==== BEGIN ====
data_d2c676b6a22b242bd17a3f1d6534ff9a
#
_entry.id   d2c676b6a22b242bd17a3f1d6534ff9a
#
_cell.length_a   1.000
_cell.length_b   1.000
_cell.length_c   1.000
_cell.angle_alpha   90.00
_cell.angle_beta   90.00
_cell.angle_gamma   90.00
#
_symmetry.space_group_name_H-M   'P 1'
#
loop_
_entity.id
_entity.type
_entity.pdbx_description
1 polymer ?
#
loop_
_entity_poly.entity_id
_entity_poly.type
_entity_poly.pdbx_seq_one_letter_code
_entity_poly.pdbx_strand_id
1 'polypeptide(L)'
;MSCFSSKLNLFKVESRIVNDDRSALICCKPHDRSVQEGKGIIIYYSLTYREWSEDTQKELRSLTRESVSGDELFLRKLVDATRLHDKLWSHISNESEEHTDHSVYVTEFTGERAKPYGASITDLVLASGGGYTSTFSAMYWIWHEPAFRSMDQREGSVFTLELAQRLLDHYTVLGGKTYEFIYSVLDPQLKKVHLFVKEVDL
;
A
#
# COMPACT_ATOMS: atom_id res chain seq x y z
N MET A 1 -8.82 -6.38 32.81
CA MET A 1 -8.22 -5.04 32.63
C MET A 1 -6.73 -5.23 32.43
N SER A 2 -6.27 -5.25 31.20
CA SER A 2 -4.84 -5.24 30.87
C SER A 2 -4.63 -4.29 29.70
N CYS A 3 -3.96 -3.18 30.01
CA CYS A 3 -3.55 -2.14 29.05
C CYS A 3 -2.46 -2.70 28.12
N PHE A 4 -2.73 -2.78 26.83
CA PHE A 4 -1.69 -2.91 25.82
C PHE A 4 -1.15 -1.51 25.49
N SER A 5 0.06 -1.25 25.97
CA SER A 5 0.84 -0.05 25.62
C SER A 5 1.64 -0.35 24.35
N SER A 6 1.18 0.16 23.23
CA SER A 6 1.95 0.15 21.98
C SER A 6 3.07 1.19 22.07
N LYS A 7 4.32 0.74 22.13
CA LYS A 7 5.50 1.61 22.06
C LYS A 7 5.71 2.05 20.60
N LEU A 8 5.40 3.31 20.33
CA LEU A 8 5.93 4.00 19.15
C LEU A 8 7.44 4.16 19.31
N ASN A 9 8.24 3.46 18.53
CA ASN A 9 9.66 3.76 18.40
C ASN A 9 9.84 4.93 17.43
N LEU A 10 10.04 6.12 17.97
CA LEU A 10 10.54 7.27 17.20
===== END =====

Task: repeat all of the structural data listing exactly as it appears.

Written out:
data_d2c676b6a22b242bd17a3f1d6534ff9a
#
_entry.id   d2c676b6a22b242bd17a3f1d6534ff9a
#
_cell.length_a   1.000
_cell.length_b   1.000
_cell.length_c   1.000
_cell.angle_alpha   90.00
_cell.angle_beta   90.00
_cell.angle_gamma   90.00
#
_symmetry.space_group_name_H-M   'P 1'
#
loop_
_entity.id
_entity.type
_entity.pdbx_description
1 polymer ?
#
loop_
_entity_poly.entity_id
_entity_poly.type
_entity_poly.pdbx_seq_one_letter_code
_entity_poly.pdbx_strand_id
1 'polypeptide(L)'
;MSCFSSKLNLFKVESRIVNDDRSALICCKPHDRSVQEGKGIIIYYSLTYREWSEDTQKELRSLTRESVSGDELFLRKLVDATRLHDKLWSHISNESEEHTDHSVYVTEFTGERAKPYGASITDLVLASGGGYTSTFSAMYWIWHEPAFRSMDQREGSVFTLELAQRLLDHYTVLGGKTYEFIYSVLDPQLKKVHLFVKEVDL
;
A
#
# COMPACT_ATOMS: atom_id res chain seq x y z
N MET A 1 -8.82 -6.38 32.81
CA MET A 1 -8.22 -5.04 32.63
C MET A 1 -6.73 -5.23 32.43
N SER A 2 -6.27 -5.25 31.20
CA SER A 2 -4.84 -5.24 30.87
C SER A 2 -4.63 -4.29 29.70
N CYS A 3 -3.96 -3.18 30.01
CA CYS A 3 -3.55 -2.14 29.05
C CYS A 3 -2.46 -2.70 28.12
N PHE A 4 -2.73 -2.78 26.83
CA PHE A 4 -1.69 -2.91 25.82
C PHE A 4 -1.15 -1.51 25.49
N SER A 5 0.06 -1.25 25.97
CA SER A 5 0.84 -0.05 25.62
C SER A 5 1.64 -0.35 24.35
N SER A 6 1.18 0.16 23.23
CA SER A 6 1.95 0.15 21.98
C SER A 6 3.07 1.19 22.07
N LYS A 7 4.32 0.74 22.13
CA LYS A 7 5.50 1.61 22.06
C LYS A 7 5.71 2.05 20.60
N LEU A 8 5.40 3.31 20.33
CA LEU A 8 5.93 4.00 19.15
C LEU A 8 7.44 4.16 19.31
N ASN A 9 8.24 3.46 18.53
CA ASN A 9 9.66 3.76 18.40
C ASN A 9 9.84 4.93 17.43
N LEU A 10 10.04 6.12 17.97
CA LEU A 10 10.54 7.27 17.20